Annapurna Conservation Area, is also the window to a prime Nepal travel destination known as Upper Mustang a once forbidden kingdom, the area is home to age old traditions and religion. Many inhabitants have preserved their way of life and many people to this day, live in traditional cave dwellings. Trekkers that travel through the region come in contact with some of the most diverse flora and fauna in Nepal. The Annapurna Conservation Area, is host to some 1200 unique plants, 40 orchids and 9 species of Nepal’s national flower, the rhododendron, which depending on the season and elevation, can be seen blooming along the trekking route.
Being such an established area, and trekking destination, Annapurna Conservation Area features some of the best trekking lodges and accomodations anywhere in Nepal. Suitable housing and restaurants, are available at almost all inhabited settlements along the trekking route.In order to enter the Annapurna Conservation Area, you will need a “trekking permit” issued by ACAP in either Pokhara or Kathmandu as well as a free TIMS card. Numerous checkpoints will check your permit along the way. Some that travel here, choose to fly to Jomsom and start their trek there. Those that do, are still advised to get their permit and TIMS card in one of the above locations as getting a permit in Jomsom will be much more expensive (double).
The use of firewood in the area is prohibited, so those needing fire, are required to carry sufficient kerosene, but better yet warm clothing. As almost all settlements provide great, warm and cozy accommodations, there really is no need to build fires yourself.
Annapurna Conservation Area is a protected site, which includes all plants and animals. During your travels here, should you encounter crafts for sale made from animal products or those that seem to be ancient fossils, it is best to avoid the purchase. “Take out what you brought in” and don’t leave anything behind. For those first time travelers to Nepal wishing to explore the country beyond the major metropolitan areas, the Annapurna Conservation Area is an excellent place to do it.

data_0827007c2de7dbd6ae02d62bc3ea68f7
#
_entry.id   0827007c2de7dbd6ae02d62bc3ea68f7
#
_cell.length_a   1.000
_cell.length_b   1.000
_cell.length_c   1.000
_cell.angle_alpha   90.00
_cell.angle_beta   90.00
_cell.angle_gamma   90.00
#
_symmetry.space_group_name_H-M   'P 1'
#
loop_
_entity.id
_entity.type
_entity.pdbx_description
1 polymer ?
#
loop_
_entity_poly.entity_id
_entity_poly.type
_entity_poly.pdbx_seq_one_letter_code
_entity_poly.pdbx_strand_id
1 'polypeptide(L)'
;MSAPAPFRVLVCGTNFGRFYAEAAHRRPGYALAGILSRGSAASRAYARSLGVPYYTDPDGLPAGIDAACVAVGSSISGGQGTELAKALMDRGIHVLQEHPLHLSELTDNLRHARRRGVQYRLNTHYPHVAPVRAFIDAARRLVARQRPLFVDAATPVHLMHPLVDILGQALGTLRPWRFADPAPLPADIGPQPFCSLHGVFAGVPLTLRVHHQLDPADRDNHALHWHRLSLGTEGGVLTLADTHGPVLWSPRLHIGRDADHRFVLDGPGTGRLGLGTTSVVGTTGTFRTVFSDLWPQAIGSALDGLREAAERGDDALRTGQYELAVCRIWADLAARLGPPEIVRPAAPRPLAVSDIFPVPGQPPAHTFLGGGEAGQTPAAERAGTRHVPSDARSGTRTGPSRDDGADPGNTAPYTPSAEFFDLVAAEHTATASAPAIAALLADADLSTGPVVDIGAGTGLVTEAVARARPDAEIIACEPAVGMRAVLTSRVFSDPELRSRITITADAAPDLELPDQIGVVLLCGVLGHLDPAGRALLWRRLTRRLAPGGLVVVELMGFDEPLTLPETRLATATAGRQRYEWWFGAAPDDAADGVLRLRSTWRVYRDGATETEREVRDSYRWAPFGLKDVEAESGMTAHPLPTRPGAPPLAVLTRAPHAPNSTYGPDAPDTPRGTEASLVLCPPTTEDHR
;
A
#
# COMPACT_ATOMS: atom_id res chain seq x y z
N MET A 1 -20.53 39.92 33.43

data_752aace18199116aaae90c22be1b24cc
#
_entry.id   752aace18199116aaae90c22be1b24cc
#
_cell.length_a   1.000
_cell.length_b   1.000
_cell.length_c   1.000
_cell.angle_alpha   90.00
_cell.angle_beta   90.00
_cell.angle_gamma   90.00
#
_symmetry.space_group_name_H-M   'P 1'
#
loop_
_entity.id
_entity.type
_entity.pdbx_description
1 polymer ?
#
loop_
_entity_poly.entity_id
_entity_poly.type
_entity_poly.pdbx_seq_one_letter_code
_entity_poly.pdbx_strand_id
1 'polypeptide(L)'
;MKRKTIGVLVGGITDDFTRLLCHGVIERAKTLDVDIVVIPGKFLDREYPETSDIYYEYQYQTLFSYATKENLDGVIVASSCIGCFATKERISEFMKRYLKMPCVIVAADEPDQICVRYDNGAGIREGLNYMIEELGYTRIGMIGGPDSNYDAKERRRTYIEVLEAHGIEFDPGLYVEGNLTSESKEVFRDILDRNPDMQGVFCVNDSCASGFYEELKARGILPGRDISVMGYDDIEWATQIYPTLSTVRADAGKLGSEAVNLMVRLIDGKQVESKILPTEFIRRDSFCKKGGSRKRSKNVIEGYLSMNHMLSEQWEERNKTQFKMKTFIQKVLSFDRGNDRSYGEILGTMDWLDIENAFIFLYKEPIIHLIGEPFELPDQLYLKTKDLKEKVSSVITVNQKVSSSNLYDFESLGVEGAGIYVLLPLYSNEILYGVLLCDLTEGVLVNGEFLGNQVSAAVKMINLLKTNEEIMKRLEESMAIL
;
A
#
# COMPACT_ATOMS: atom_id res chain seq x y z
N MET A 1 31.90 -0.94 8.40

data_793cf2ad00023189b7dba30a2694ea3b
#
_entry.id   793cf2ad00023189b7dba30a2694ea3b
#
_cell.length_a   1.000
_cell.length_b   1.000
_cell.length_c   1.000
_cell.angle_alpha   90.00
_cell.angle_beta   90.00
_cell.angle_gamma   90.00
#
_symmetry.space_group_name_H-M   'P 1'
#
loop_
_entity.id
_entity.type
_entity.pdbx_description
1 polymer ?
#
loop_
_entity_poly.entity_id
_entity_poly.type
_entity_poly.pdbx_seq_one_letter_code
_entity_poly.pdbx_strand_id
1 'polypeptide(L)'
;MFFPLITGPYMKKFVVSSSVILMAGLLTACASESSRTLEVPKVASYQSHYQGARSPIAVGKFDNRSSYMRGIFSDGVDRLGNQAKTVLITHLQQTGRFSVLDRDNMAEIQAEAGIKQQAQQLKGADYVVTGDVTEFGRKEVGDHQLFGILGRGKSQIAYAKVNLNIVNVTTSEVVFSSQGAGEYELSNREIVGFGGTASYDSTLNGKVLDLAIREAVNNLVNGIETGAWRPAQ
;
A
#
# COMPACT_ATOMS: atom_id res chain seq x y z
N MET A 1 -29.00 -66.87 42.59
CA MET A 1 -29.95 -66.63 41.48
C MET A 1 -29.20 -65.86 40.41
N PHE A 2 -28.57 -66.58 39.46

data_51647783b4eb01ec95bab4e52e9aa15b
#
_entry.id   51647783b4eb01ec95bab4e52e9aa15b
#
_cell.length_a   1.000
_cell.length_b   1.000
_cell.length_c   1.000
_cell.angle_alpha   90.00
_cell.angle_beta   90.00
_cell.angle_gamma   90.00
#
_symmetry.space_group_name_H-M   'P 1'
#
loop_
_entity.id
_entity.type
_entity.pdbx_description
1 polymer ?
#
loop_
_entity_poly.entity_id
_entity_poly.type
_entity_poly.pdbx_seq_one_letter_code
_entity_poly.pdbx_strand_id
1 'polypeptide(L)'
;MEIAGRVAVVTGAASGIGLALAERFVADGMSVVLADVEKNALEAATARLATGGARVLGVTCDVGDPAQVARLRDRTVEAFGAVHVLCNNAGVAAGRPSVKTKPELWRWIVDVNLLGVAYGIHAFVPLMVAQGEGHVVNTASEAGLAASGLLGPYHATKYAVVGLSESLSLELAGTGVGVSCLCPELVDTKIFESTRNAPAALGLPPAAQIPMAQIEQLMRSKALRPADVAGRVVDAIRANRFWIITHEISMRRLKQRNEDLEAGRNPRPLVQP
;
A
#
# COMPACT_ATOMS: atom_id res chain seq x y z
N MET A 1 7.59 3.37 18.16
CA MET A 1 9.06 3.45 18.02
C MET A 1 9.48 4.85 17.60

ACAP Fees: The Annapurna Conservation Area covers treks into the Annapurna Sanctuary and those on the Annapurna Circuit. When trekking in the Annapurna Conservation Area you will be required to have the Annapurna Conservation Area Entry Permit. You will be required to show it at check points along the way.
For SAARC nationals Nepali Rupees 200 per person
For other nationals (other than SAARC countries) Nepali Rupees 2000 per person
- Entrance fee not required for children under 10 years of age.
- This entry permit is valid for only one Conservation Area. Trekkers visiting both the Conservation Areas will require to obtain individual Entry Permits for each Conservation Area.
- Two passport size photographs are required while applying for each Entry Permit.
- Entry permit can be obtained from Adventure Connexion Office in Lazimpat, Kathmandu and their official website is: http://www.adventureconnexion.com
Terms and Conditions:
- This Entry Permit is valid for single entry only and is non refundable, non-transferable. The permit holder can enter the designated places within the Conservation Area.
- Person entering the Conservation area shall abide by the National park and Wildlife conservation act 2029 B.S. (1973, Nepal) and the Regulations made under this Act.
- This Entry Permit must be carried during the entire trip and should be shown if concerned personnel of the Conservation Area want to check it.
- Entry permits to Annapurna Conservation Area will only be issued from the following entry permit counters listed below. Entry Permits will not be issued from any check posts along the trekking routes of the Conservation areas. Therefore, all are requested to obtain an Entry Permit before entering the Conservation areas. However, under special circumstances, Entry Permit may be issued from the check posts along the trekking route upon a payment of 100% additional charge.